Defiance Community Cultural Council
The Defiance Community Cultural Council (DCCC) provides opportunities for Defiance area citizens to come together, to see, to listen, to talk, to share the rich traditions of their cultures, and to welcome and embrace the diversity of all people.
Defiance will become a more vibrant community with a sense of historical identity, cultural awareness and receptivity, a respect for historic preservation, and a commitment to lifelong learning.
Defiance Community Cultural Council is proud to be supported by the Ohio Arts Council
DCCC Board of Trustees
Cindy Mack, President; Kristin Wendell, Vice President; Coit Black, Treasurer; Tim Hutchinson, Secretary
Allen Blake, Ned Clark, Jan Craig, Jake Oberlin, Eric Spiller, Ken Wetstein, Joel Youkers
Roger Fisher, Executive Director
History of the Stroede Center for the Arts
The Stroede Center for the Arts, administered by the Defiance Community Cultural Council (DCCC) and home to DCTV, was originally the First Baptist Church. This congregation was organized in 1846 and began this building in 1894 with then-Governor William McKinley present at its cornerstone-laying. It is notable for its Romanesque style, still intact stained glass windows, and impressive vaulted ceiling.
The Baptist congregation dedicated its new church at 1399 Jefferson in 1980. After that the old church building was occupied by several other congregations and was later acquired by the city of Defiance. In 2007, the late Dr. Richard Stroede stepped in to develop an agreement with the city for a new use for the structure. The new DCCC would eventually take over the building, using it as a cultural center and home for the local public access channel. Numerous renovations have taken place to make the structure more appropriate for its present purposes. In 2016, a basement remodeling project was begun to make the space more appropriate for community meetings and theater use.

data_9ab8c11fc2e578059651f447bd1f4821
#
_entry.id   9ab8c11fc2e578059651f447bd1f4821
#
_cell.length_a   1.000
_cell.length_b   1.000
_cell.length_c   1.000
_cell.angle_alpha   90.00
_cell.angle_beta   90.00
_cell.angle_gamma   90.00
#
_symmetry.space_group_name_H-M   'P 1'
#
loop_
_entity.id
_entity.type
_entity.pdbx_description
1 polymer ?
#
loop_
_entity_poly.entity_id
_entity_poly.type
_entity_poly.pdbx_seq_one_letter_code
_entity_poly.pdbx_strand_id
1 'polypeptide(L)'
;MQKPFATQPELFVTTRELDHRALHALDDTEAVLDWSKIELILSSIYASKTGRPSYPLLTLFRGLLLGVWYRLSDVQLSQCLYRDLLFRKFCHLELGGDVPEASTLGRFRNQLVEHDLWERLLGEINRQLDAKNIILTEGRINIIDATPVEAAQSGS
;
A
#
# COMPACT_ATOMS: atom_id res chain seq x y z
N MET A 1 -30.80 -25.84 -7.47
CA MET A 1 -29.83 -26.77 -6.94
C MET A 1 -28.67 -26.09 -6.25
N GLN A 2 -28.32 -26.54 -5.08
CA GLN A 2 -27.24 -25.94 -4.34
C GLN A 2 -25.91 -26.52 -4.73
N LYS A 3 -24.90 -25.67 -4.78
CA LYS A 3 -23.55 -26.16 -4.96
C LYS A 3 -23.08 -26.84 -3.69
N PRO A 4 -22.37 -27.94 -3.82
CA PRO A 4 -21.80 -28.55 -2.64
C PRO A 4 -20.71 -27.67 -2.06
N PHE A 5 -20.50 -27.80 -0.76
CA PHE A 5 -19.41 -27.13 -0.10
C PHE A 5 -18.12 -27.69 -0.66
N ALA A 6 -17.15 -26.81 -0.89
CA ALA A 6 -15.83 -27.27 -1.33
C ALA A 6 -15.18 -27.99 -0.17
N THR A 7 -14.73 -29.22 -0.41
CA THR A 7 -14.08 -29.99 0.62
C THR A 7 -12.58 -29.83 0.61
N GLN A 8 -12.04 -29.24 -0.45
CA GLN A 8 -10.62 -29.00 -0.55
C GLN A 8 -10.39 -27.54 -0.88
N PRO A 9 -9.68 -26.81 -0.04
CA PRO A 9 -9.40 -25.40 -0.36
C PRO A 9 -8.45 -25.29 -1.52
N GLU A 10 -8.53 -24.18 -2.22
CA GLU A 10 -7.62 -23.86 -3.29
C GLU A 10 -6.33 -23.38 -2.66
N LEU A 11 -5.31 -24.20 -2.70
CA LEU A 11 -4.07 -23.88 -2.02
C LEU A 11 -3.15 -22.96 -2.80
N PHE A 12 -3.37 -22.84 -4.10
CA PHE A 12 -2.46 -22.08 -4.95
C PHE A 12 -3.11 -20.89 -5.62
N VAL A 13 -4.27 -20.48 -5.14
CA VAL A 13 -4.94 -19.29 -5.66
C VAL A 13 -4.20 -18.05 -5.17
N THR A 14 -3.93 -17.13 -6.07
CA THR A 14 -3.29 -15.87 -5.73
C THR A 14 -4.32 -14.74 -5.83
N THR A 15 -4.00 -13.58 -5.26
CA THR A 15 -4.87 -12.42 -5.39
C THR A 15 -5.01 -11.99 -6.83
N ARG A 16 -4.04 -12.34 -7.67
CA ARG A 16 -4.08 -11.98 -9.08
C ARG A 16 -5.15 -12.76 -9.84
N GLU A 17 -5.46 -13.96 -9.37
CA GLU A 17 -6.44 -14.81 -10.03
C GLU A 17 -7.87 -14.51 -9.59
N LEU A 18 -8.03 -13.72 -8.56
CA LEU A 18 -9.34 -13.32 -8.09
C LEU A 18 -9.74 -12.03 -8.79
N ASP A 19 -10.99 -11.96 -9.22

After being nominated by Historic Homes of Defiance in 2010, Dr. Stroede was awarded the title of "Preservation Hero" by Heritage Ohio, an organization associated with the National Trust for Historic Preservation. This award focused interest on the Arts & Media Center (former name of the building) since it had been saved from possible demolition through Stroede's efforts. Stroede is also credited with moving and reconditioning a small organ which once was at Defiance College. In 2011, the building was renamed in his honor.
The Stroede Center has become an important hub for community arts and cultural events. In addition to a classical chamber series, "Sunday at the Stroede," the Stroede Center has hosted children's theater, Fort Defiance Players' productions, lectures organized by the Andrew L. Tuttle Memorial Museum, piano recitals, a film series, and other special events. Local artists exhibit their work on the walls of the vestibule of the building. The DCCC board is considering ideas for additional use of the building, such as a local artists' series, poetry readings, or showcases of high-school age talent.